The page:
“Squint against the grandeur!”

I had a busy weekend, but not too busy to sneak in a couple of movies from last year’s best-of list.

Deepwater Horizon (imdb | rotten tomatoes) was an example of what I’m now calling the Peter Berg Special: something that sits right on the line between action movie and serious film, with a bunch of dude banter thrown in. It was better than I expected, especially with Mark Wahlberg in the lead.

I wasn’t sure what to think of Tower (imdb | rotten tomatoes) in the first couple of minutes. The rotoscope-y animation took a little getting used to, but I guess there was really no other way to comprehensively tell the story of a mass shooting — maybe America’s first and most famous campus mass shooting, the University of Texas tower sniper — without it. That animation, archival footage, and current-day interviews ended up being a pretty effective combination. The fact that, fifty years later, America is still asking the same questions about gun massacres that it did that day says a lot about the state of their society.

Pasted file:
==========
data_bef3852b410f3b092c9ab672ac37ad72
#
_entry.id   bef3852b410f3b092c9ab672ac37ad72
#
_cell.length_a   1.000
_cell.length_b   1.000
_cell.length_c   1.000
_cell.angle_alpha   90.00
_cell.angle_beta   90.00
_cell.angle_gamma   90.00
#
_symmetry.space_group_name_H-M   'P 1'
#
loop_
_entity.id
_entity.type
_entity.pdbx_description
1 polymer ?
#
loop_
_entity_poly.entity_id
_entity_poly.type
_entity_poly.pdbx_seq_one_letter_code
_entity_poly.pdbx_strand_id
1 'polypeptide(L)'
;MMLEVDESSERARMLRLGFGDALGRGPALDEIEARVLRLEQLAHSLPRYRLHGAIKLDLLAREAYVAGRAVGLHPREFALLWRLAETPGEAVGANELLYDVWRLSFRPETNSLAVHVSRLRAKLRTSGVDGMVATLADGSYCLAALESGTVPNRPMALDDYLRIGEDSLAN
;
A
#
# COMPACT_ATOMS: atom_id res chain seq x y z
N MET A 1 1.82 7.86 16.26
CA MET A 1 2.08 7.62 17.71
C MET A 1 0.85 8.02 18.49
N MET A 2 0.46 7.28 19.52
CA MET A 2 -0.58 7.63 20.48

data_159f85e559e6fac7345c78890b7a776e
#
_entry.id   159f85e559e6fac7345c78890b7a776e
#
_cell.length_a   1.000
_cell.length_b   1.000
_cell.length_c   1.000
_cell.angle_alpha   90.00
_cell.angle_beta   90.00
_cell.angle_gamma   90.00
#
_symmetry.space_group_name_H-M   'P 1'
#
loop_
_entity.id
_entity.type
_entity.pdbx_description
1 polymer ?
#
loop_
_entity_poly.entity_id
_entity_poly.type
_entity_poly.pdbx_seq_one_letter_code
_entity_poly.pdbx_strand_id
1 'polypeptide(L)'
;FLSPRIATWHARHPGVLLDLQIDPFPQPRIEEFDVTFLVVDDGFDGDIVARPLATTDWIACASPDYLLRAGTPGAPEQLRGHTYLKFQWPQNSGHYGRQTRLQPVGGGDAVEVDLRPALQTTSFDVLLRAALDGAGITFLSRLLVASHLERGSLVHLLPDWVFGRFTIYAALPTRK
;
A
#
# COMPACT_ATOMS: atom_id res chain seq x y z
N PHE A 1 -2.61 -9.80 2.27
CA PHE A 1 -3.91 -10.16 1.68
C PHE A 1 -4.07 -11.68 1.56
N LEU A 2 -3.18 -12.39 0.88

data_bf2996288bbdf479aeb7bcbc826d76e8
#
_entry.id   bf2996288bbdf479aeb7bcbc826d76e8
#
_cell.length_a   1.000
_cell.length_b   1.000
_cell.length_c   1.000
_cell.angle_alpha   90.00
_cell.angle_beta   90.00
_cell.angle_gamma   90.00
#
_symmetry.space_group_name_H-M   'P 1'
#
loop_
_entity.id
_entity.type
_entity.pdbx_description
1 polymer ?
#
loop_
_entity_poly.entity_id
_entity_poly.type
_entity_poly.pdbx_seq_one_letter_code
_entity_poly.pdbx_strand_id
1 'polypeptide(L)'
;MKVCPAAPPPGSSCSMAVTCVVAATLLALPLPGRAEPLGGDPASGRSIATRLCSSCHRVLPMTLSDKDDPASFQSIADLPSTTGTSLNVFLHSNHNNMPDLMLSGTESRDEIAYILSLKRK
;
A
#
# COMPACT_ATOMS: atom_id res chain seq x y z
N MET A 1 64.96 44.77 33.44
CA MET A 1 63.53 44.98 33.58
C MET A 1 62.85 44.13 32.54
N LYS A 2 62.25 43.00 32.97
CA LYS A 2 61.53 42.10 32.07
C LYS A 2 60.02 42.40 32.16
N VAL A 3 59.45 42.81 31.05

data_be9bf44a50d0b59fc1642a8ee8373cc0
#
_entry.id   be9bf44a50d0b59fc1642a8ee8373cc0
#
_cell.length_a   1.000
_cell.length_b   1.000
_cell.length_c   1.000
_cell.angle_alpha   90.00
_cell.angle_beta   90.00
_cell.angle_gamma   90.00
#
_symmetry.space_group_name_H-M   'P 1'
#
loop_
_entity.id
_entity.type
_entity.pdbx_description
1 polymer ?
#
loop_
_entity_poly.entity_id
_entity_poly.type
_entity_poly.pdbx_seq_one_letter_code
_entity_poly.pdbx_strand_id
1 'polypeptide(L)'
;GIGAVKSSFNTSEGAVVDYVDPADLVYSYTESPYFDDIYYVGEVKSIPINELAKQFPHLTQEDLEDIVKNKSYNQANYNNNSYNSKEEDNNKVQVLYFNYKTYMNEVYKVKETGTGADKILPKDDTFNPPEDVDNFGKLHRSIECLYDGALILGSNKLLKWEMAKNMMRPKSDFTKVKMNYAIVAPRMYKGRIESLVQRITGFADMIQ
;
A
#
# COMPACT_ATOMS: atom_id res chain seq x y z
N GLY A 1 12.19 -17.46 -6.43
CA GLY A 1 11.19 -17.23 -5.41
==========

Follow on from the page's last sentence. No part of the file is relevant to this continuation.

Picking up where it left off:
Finally, a light note: Hail, Caesar! (imdb | rotten tomatoes) was the Coen brothers’ homage to post-war Hollywood. It’s silly and cute and self-referential and pretty funny in parts. Ralph Fiennes during the “Would that it were so simple.” scene killed me.


After 4+ years in this condo, I’m selling it. It’s too much for one person to live in, especially one who owns as little stuff (wine notwithstanding) as I do. So it’ll hit the market next week; in the meantime my agent’s stager has been in to dress it up.